Building an Early Learning Nation—One Neighborhood Block at a Time

Last month, NLC’s Institute for Youth, Education, and Families brought local leaders from 14 cites together in Orlando, Fla. as part of its City Leadership for Building an Early Learning Nation initiative. During the meeting, local leaders had an opportunity to hear from Orlando city officials who are taking a neighborhood approach to build an early learning community through its Parramore Kidz Zone (PKZ).

The earliest years of life are critical to a child’s development and a growing body of research provides evidence that the places where children live, learn and play have a significant impact on their health and development. Early learning communities are increasingly turning their attention to neighborhood living conditions, ensuring that all young children grow up in communities where they and their families can live safe and healthy lives.

On the first day of the meeting, city teams toured four different sites in the PKZ each aligned with one of the four building blocks from the Early Learning Community Action Guide:

  1. Community leadership, commitment, and public will to make early childhood a priority;
  2. Quality services that work for all young children and their families;
  3. Neighborhoods where families can thrive; and
  4. Policies that support and are responsive to families.

Orlando Mayor Buddy Dyer launched PKZ in July 2006. PKZ is a multi-sector, public-private partnership that delivers a full network of research-based programs and services to level the playing field for children, youth, and their families in Parramore—the city’s highest-crime, highest-poverty neighborhood. The initiative is modeled after the success of the Harlem Children’s Zone. Harlem Children’s Zone has been moving the needle on the academic, social and economic success of children and their families in the historic Harlem neighborhood of New York City.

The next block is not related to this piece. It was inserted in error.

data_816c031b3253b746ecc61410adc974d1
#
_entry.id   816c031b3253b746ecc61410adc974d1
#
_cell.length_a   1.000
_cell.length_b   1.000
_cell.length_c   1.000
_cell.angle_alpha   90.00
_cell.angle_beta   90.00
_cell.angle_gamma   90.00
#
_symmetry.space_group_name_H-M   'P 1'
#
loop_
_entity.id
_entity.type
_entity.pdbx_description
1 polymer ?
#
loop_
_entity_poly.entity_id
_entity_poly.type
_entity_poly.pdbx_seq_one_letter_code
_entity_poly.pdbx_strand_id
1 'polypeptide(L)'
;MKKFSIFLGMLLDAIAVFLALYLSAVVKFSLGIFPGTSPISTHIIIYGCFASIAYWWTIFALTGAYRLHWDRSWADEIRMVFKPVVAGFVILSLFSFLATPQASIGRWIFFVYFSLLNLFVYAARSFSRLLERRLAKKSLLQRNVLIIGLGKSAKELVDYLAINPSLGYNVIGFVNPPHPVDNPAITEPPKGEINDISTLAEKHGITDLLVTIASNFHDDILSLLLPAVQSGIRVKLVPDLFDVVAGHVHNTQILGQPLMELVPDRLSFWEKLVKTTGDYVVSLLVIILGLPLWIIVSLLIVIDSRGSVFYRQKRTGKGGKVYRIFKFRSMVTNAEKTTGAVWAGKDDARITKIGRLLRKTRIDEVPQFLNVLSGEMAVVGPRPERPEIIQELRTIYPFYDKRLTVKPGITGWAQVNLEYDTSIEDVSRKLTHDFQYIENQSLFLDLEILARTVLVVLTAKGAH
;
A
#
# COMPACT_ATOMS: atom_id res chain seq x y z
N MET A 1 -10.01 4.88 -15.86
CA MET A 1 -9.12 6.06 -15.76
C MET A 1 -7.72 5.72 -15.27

By concentrating investment within a targeted neighborhood, the PKZ initiative makes the case that bringing prevention programs to scale in a narrow geographic area can improve child and youth outcomes for an entire neighborhood.

Since the start of PKZ, the Parramore neighborhood has seen a 66 percent decline in juvenile arrests, a 73 percent decline in teen pregnancies, and a 270 percent increase in the number of children attending high-quality early learning programs.

Due to the success of PKZ, the City of Orlando announced last year that it is taking the same approach to the nearby neighborhood of Holden Heights.

While some cities like Orlando take a block-by-block approach to improve outcomes for young children and families, other cities’ presented unique methods to participants too. On the meeting’s second day NLC’s faculty city leaders from Jacksonville, Fla.; Madison, Wisc.; Kent County, Mich.; San Francisco; and Pittsburg participated in panel discussions on effective policies and strategies for building early learning cities.

Participating city teams made plans for how they would begin to use the Early Learning Community Acton Guide to inform their next steps.

Through the City Leadership for Building an Early Learning Nation initiative, NLC will continue to work with these city leaders toward the goal of building an Early Learning Nation by 2025.

If you are interested in learning more, contact Anna White at the YEF Institute at

About the Author: Anna White is a program manager in the Institute for Youth, Education, and Families